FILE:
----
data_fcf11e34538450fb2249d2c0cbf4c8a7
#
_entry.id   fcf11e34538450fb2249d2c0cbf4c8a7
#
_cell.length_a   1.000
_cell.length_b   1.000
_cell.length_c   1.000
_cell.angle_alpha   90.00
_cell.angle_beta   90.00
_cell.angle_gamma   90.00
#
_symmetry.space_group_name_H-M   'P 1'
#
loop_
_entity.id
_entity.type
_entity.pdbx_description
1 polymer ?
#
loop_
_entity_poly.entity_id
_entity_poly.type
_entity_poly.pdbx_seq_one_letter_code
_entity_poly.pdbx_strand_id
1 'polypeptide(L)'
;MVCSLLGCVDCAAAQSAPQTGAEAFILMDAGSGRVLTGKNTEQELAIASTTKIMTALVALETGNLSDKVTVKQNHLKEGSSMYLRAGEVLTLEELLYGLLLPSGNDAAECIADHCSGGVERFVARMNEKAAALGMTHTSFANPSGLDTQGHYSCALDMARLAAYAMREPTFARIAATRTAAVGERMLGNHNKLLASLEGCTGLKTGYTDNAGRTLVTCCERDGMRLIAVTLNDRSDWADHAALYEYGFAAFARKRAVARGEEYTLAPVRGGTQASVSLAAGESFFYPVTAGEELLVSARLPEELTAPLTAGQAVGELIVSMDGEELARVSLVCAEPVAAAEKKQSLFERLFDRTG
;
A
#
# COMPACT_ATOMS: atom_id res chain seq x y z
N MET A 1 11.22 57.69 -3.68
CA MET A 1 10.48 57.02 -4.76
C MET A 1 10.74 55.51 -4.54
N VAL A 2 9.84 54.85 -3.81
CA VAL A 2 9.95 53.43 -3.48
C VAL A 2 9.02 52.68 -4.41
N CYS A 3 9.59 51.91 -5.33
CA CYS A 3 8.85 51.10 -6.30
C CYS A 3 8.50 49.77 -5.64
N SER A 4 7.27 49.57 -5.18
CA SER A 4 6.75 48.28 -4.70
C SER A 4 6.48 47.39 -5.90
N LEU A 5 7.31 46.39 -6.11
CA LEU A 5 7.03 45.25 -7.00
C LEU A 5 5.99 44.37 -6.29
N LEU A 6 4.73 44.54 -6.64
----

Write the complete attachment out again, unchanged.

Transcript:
data_fcf11e34538450fb2249d2c0cbf4c8a7
#
_entry.id   fcf11e34538450fb2249d2c0cbf4c8a7
#
_cell.length_a   1.000
_cell.length_b   1.000
_cell.length_c   1.000
_cell.angle_alpha   90.00
_cell.angle_beta   90.00
_cell.angle_gamma   90.00
#
_symmetry.space_group_name_H-M   'P 1'
#
loop_
_entity.id
_entity.type
_entity.pdbx_description
1 polymer ?
#
loop_
_entity_poly.entity_id
_entity_poly.type
_entity_poly.pdbx_seq_one_letter_code
_entity_poly.pdbx_strand_id
1 'polypeptide(L)'
;MVCSLLGCVDCAAAQSAPQTGAEAFILMDAGSGRVLTGKNTEQELAIASTTKIMTALVALETGNLSDKVTVKQNHLKEGSSMYLRAGEVLTLEELLYGLLLPSGNDAAECIADHCSGGVERFVARMNEKAAALGMTHTSFANPSGLDTQGHYSCALDMARLAAYAMREPTFARIAATRTAAVGERMLGNHNKLLASLEGCTGLKTGYTDNAGRTLVTCCERDGMRLIAVTLNDRSDWADHAALYEYGFAAFARKRAVARGEEYTLAPVRGGTQASVSLAAGESFFYPVTAGEELLVSARLPEELTAPLTAGQAVGELIVSMDGEELARVSLVCAEPVAAAEKKQSLFERLFDRTG
;
A
#
# COMPACT_ATOMS: atom_id res chain seq x y z
N MET A 1 11.22 57.69 -3.68
CA MET A 1 10.48 57.02 -4.76
C MET A 1 10.74 55.51 -4.54
N VAL A 2 9.84 54.85 -3.81
CA VAL A 2 9.95 53.43 -3.48
C VAL A 2 9.02 52.68 -4.41
N CYS A 3 9.59 51.91 -5.33
CA CYS A 3 8.85 51.10 -6.30
C CYS A 3 8.50 49.77 -5.64
N SER A 4 7.27 49.57 -5.18
CA SER A 4 6.75 48.28 -4.70
C SER A 4 6.48 47.39 -5.90
N LEU A 5 7.31 46.39 -6.11
CA LEU A 5 7.03 45.25 -7.00
C LEU A 5 5.99 44.37 -6.29
N LEU A 6 4.73 44.54 -6.64